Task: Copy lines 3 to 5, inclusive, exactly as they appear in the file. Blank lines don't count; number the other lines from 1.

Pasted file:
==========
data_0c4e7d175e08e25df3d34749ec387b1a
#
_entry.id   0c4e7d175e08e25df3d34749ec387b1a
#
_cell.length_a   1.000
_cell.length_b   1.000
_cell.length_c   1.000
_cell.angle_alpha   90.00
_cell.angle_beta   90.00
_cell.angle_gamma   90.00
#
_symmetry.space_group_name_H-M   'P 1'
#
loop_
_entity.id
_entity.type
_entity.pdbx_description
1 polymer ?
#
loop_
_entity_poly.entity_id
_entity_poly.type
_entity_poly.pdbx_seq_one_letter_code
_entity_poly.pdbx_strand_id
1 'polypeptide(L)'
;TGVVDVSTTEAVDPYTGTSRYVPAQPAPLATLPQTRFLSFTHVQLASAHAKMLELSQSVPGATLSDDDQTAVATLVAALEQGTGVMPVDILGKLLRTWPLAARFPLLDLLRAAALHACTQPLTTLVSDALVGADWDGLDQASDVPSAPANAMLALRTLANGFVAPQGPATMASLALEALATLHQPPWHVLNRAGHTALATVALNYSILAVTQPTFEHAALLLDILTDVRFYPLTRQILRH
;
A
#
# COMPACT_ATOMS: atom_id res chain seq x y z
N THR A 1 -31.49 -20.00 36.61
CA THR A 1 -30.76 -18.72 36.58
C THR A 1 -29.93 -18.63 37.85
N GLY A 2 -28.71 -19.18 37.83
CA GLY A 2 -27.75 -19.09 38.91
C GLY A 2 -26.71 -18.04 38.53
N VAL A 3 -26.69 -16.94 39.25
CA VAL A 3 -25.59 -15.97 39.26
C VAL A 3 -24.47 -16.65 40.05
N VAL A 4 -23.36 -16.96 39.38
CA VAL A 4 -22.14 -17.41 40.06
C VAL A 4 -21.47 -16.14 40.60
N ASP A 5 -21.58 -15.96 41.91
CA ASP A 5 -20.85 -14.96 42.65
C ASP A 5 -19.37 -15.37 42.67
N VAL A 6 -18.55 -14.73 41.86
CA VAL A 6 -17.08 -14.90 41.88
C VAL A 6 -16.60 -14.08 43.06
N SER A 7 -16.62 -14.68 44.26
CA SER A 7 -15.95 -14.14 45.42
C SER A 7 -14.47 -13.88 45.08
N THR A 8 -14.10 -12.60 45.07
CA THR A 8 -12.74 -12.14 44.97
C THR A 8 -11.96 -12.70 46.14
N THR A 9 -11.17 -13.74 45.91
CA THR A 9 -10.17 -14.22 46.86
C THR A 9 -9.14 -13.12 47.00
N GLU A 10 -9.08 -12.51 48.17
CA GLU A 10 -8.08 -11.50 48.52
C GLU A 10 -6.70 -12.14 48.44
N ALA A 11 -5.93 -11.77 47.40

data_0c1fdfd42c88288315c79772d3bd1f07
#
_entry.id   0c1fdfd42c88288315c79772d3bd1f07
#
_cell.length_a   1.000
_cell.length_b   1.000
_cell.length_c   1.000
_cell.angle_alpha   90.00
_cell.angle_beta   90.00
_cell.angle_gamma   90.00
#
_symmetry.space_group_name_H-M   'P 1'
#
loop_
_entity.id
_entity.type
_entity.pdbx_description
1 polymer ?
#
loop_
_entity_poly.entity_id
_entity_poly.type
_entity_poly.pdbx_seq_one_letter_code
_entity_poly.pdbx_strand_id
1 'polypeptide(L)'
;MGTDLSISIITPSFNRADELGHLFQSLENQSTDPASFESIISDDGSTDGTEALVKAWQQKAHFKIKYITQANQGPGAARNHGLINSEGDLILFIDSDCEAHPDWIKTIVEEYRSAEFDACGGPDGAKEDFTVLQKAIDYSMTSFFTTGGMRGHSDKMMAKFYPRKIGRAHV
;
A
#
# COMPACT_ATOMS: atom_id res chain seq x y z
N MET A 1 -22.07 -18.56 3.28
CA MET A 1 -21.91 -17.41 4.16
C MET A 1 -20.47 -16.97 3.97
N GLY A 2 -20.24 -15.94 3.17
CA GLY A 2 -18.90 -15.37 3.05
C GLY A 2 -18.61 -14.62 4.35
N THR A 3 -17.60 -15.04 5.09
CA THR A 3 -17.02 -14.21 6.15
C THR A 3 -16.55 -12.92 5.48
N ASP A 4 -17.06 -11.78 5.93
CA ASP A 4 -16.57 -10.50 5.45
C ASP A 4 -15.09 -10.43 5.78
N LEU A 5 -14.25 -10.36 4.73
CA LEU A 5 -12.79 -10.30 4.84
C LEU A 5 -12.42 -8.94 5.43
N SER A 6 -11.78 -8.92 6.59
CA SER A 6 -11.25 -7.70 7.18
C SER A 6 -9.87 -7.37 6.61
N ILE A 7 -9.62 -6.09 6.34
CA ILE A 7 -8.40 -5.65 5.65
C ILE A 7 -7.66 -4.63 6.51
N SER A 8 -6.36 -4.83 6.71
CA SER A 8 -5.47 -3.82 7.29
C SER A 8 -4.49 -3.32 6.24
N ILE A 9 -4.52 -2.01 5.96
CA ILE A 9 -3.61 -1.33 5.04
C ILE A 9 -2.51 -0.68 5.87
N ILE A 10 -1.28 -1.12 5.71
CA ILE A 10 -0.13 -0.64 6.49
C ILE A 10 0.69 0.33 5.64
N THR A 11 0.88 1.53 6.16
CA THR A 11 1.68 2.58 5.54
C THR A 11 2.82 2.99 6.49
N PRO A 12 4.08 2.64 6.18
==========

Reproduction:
_entry.id   0c4e7d175e08e25df3d34749ec387b1a
#
_cell.length_a   1.000